There is a big difference between amateur and the professional photographers and this is not restricted to the manner in which snaps are picked up. Good practices which were honed over some period of time are bound to show good result in the long term than some quick fix solution tried during the heat of the photo shoot. At the same time, it must be understood that some simple aids help stabilize the arm while taking photographs and must certainly be made good use of at all times.
It must be said of a group of amateurs who consider the aids as the defining trait of the amateur photographer and hence would refuse to make use of it even in the most excoriating of circumstances. Those individuals who go beyond the simple techniques understand perfectly well the limitations of their craft and would try to build on the talents already in their possession.
This could well be one of the most practical of tools to use while as an amateur photographer in Mongolia. One of the defining aspects of the Mongolian landscape is the rather uneven and undulating land masses. If the tripod is used as assistance, then it would often pass that the picture does not have any slant or twist to the composure.
Even the most professional and thorough photographer of the day would have started off the first steps as a photographer with the tripod most of the time. Once the hands were steady enough to bring on the right focus, then the stand would have been dispensed with. There really is little harm in exercising some constraint in having a snap picked up and at the start of the career too.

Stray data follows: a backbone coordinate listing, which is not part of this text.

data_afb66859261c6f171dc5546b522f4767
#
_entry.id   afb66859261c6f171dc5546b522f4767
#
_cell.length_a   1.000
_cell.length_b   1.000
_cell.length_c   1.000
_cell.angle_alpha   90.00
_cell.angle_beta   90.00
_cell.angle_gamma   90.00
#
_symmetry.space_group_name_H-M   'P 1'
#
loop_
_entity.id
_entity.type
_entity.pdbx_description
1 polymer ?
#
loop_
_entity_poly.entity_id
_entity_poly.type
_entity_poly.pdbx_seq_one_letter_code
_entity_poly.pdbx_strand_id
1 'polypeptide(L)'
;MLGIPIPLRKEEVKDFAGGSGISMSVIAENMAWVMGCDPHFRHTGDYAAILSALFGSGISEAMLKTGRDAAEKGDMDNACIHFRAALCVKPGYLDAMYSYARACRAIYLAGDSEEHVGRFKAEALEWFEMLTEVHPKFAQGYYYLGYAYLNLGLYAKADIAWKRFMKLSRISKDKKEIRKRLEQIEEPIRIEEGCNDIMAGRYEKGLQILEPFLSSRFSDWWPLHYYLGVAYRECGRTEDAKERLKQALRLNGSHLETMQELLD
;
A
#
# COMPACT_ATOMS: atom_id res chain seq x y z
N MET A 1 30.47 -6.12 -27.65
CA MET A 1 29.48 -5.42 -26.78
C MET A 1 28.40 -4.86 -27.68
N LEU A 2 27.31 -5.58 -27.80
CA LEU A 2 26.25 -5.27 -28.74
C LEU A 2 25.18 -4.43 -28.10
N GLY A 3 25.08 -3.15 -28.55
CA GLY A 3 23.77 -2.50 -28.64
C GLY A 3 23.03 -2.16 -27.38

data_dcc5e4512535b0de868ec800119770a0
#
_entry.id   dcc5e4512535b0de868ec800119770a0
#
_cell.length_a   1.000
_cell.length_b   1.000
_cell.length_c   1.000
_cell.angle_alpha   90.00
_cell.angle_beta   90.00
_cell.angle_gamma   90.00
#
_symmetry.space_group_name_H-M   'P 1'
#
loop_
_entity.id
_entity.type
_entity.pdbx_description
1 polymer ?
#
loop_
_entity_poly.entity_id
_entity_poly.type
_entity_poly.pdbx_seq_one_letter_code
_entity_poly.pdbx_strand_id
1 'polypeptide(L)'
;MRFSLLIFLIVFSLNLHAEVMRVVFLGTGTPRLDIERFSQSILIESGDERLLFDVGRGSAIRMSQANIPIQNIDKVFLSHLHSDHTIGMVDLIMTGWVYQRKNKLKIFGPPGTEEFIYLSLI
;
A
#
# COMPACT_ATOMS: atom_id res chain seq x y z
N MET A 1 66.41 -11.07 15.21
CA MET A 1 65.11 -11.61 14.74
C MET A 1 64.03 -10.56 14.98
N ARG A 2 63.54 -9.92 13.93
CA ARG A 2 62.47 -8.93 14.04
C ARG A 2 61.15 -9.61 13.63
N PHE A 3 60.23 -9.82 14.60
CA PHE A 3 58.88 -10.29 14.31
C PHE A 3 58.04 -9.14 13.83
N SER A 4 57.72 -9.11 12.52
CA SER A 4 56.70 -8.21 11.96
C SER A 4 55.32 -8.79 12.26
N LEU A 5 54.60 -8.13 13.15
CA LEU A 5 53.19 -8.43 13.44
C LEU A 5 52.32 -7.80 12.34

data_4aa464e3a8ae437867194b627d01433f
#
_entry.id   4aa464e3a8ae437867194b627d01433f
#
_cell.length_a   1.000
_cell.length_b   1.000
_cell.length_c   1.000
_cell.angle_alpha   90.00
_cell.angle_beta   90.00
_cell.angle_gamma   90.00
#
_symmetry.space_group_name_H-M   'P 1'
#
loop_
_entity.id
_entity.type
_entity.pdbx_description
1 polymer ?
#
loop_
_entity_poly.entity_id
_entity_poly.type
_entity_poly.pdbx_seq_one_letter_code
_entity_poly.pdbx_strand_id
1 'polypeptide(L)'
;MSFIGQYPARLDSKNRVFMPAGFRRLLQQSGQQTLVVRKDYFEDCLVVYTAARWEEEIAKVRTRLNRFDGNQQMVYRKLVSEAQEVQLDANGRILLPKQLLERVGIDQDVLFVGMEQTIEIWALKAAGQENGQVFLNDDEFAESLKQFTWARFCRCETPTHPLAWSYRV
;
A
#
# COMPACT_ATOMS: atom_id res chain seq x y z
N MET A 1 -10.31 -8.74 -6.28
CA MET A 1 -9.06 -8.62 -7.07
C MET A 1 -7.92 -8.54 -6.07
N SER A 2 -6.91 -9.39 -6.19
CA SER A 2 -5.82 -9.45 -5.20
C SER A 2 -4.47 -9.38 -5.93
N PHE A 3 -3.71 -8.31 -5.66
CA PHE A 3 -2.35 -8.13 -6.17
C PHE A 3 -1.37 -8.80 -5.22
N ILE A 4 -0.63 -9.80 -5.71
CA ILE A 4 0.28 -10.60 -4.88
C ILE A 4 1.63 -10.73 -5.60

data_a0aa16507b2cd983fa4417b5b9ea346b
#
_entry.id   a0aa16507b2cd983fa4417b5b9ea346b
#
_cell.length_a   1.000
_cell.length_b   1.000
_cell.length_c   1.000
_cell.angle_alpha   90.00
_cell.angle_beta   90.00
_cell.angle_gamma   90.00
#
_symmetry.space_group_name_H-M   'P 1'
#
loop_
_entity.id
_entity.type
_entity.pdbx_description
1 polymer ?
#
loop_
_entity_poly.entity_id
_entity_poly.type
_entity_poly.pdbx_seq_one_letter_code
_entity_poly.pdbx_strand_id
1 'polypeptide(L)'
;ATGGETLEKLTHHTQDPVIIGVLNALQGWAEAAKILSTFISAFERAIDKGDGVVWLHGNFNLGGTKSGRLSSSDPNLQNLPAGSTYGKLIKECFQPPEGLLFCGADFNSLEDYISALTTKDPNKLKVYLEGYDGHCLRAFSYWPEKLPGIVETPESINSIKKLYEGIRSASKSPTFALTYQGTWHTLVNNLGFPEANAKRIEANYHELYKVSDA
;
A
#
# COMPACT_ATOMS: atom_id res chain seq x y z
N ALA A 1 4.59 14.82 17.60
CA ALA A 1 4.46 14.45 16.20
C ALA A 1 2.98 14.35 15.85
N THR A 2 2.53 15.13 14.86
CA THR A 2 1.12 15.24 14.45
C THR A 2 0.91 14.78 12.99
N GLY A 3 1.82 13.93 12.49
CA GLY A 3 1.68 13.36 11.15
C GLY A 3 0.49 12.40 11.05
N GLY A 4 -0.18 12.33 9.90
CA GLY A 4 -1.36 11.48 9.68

In today’s fast paced digital photography, it is rarely felt that the flash needs to be used at anytime. But what stands out to reason is that unless a flash is used in photography; both the indoor and outdoor kind, it would be hard to relate to the way light can be used to be creative to the photographer. Mongolia has enough and more to offer the amateur who would want to try out flash photography at any time.
Despite the white backgrounds of the winters, it is possible to use plain flash light to create striations and patterns in the snow and ice. Some of the most presentable and powerful use of light on snow and sleet formations have been done in the inhospitable regions of Mongolia at the best of times.
Having a physical list of snaps
The amateur would be best advised to maintain a list of exposures at each instance. Notes could be added to the exposure lists and this would prove to be more than worth the trouble when the pictures are studied and compiled after the photo session. Mistakes and corrections are best kept track of in this manner and the person who tries to eliminate the faults is bound to be one of the more successful ones at all times.